National guidance is set out by the Sports Ground Safety Authority, which is used to inform local Safety Advisory Groups, made up of local authorities and the emergency services, in order to plan for events.
Sports venues work with their safety advisory groups in order to be certified safe to host events and it is this level conditions are agreed.
Nine test events were held in the EFL in the summer and one in the Premier League, a preseason friendly between Brighton and Chelsea, which was staged at the Amex Stadium in front of 2,500 supporters.
Fans attend the pre-season friendly between Brighton and Chelsea – a test event in August
It was a great success and many of the rules in place that day have been adopted in national guidance.
The rules included:
- Distancing on the approach to the stadium to avoid crowds, as well as on concourses inside
- Masks to be worn everywhere except when seated, however that is expected to change and masks will probably have to be worn before, during and after a match
- Fans will have to carry photo-identification so the club knows they are the person who bought the ticket and they can be contacted in the event of a coronavirus outbreak
- Supporters will have to sanitise their hands on the way in and out of grounds
- Each fan sits alone, although some test events allowed a ‘family bubble’, with seats either side vacant and one row left empty between supporters, which allows stewards to manage the game more easily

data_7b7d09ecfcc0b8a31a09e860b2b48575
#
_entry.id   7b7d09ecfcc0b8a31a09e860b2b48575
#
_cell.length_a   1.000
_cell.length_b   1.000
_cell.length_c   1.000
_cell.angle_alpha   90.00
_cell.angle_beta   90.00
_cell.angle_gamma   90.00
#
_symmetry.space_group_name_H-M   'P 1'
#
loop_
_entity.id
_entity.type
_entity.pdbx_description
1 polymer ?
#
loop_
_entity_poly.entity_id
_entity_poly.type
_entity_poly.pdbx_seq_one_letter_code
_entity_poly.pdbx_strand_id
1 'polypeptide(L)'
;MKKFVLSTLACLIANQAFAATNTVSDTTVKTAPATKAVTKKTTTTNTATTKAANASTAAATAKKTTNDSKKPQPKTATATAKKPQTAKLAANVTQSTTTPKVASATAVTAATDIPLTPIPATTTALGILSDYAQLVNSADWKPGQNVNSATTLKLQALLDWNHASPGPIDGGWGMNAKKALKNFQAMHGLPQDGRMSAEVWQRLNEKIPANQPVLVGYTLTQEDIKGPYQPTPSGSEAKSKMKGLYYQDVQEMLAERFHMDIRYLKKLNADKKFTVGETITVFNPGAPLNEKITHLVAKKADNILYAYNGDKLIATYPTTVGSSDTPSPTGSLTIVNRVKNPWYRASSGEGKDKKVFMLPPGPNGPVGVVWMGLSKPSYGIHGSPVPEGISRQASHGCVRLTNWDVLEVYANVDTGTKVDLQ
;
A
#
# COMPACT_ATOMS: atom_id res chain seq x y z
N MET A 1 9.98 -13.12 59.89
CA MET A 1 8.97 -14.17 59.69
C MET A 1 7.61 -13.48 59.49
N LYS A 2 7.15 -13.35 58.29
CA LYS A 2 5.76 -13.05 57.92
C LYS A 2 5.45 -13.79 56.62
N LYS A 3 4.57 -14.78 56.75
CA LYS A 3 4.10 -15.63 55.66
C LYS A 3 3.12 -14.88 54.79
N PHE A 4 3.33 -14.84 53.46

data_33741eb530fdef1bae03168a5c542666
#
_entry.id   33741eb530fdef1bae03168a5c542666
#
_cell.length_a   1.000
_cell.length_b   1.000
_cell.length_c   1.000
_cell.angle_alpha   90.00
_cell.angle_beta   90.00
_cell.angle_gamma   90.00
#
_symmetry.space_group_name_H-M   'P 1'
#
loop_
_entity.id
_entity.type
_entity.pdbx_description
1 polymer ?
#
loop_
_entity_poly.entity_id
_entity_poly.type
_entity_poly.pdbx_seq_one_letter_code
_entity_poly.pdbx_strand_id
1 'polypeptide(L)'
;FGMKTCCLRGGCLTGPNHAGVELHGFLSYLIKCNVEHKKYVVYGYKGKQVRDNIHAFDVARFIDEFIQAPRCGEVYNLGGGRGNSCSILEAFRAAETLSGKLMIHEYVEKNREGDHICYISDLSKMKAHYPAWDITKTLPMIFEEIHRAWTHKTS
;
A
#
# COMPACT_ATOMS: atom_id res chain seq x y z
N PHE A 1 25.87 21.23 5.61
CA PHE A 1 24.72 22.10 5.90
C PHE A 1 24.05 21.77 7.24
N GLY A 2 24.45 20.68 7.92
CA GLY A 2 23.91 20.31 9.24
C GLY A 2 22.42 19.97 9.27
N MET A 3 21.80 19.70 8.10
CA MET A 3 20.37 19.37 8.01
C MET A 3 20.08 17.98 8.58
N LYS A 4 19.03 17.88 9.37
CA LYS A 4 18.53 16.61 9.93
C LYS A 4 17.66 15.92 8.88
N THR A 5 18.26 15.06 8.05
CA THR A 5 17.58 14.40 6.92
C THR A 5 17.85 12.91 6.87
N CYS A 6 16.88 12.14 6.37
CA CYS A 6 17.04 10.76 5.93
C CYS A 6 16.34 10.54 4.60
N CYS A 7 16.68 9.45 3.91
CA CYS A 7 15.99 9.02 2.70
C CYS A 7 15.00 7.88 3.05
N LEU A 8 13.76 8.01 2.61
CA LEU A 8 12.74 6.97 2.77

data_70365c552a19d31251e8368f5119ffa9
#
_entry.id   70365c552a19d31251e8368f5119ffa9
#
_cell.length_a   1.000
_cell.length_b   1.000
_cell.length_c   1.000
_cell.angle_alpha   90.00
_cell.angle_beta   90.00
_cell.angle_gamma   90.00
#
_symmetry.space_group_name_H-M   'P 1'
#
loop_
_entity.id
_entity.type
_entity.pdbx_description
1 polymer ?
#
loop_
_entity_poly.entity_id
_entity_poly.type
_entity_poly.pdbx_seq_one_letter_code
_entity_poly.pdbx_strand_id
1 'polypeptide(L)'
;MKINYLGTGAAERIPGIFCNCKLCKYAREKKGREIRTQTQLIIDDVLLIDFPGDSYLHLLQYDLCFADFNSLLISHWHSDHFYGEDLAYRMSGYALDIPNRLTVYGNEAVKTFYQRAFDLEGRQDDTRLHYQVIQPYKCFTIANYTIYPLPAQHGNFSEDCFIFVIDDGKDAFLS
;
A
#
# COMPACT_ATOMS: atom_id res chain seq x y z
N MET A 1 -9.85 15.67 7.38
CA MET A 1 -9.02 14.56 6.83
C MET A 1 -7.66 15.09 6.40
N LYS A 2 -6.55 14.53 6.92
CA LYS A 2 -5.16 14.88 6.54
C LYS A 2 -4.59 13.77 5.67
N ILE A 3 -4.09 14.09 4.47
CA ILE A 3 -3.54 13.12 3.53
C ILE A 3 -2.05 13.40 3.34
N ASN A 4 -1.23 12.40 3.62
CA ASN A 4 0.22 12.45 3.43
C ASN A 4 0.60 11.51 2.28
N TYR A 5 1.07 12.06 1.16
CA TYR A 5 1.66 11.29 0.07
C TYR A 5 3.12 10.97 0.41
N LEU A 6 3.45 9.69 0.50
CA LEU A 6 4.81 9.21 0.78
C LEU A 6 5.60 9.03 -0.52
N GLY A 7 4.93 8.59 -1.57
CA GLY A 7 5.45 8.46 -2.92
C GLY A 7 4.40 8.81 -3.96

Unique branding was produced by Brighton in mint green for Covid-related information. This was used to communicate with fans before the game and at the match, so they knew what to expect and what to do.
Fans at the Amex were asked to give way to supporters climbing the stairs to their seat (because they would be exhaling more heavily) and turn away from others when passing them.
In addition, the Government’s Sports Technology and Innovation Working Group is looking at other initiatives, such as the possibility of mass testing of supporters so only those who test negative attend the match.
Other clubs anticipate they will stagger arrival times, possibly over a two-hour period, to reduce congestion.
FIRST MAJOR EVENTS THAT COULD ALLOW FANS
Manchester United v PSG, Old Trafford – Champions League
Haydock Park, Lingfield Park, Ludlow – afternoon
Kempton Park – evening
Arsenal v Rapid Vienna, Emirates stadium – Europa League
Bristol v Northampton Saints, Ashton Gate – Premiership
(Admission of fans will depend on which tier the host ground is in)
What are the first events after the easing of the rules where we will see fans?
The sporting calendar has continued apace even during this latest lockdown and there are certainly plenty of events in many sports throughout December.
If organisers are able to move quickly enough, and their venues are in the correct tier, we could even see fans admitted to events on December 2, when lockdown lifts.
Manchester United host Paris Saint-Germain in the Champions League at Old Trafford that evening, while there are Championship fixtures scheduled at Blackburn Rovers, Luton Town, Middlesbrough, Nottingham Forest, Sheffield Wednesday and Wycombe.
There are also afternoon race meets at Haydock Park, Lingfield Park and Ludlow, plus an evening meet at Kempton Park.
The following day – December 3 – sees the Europa League game between Arsenal and Rapid Vienna at the Emirates Stadium, while Friday December 4 sees the Championship match between Barnsley and Bournemouth at Oakwell.
The EFL are also considering bumping their midweek games from December 1 to December 2 in order to let fans into games as soon as possible.
Also that night is the Premiership Rugby fixture between Bristol and Northampton Saints at Ashton Gate.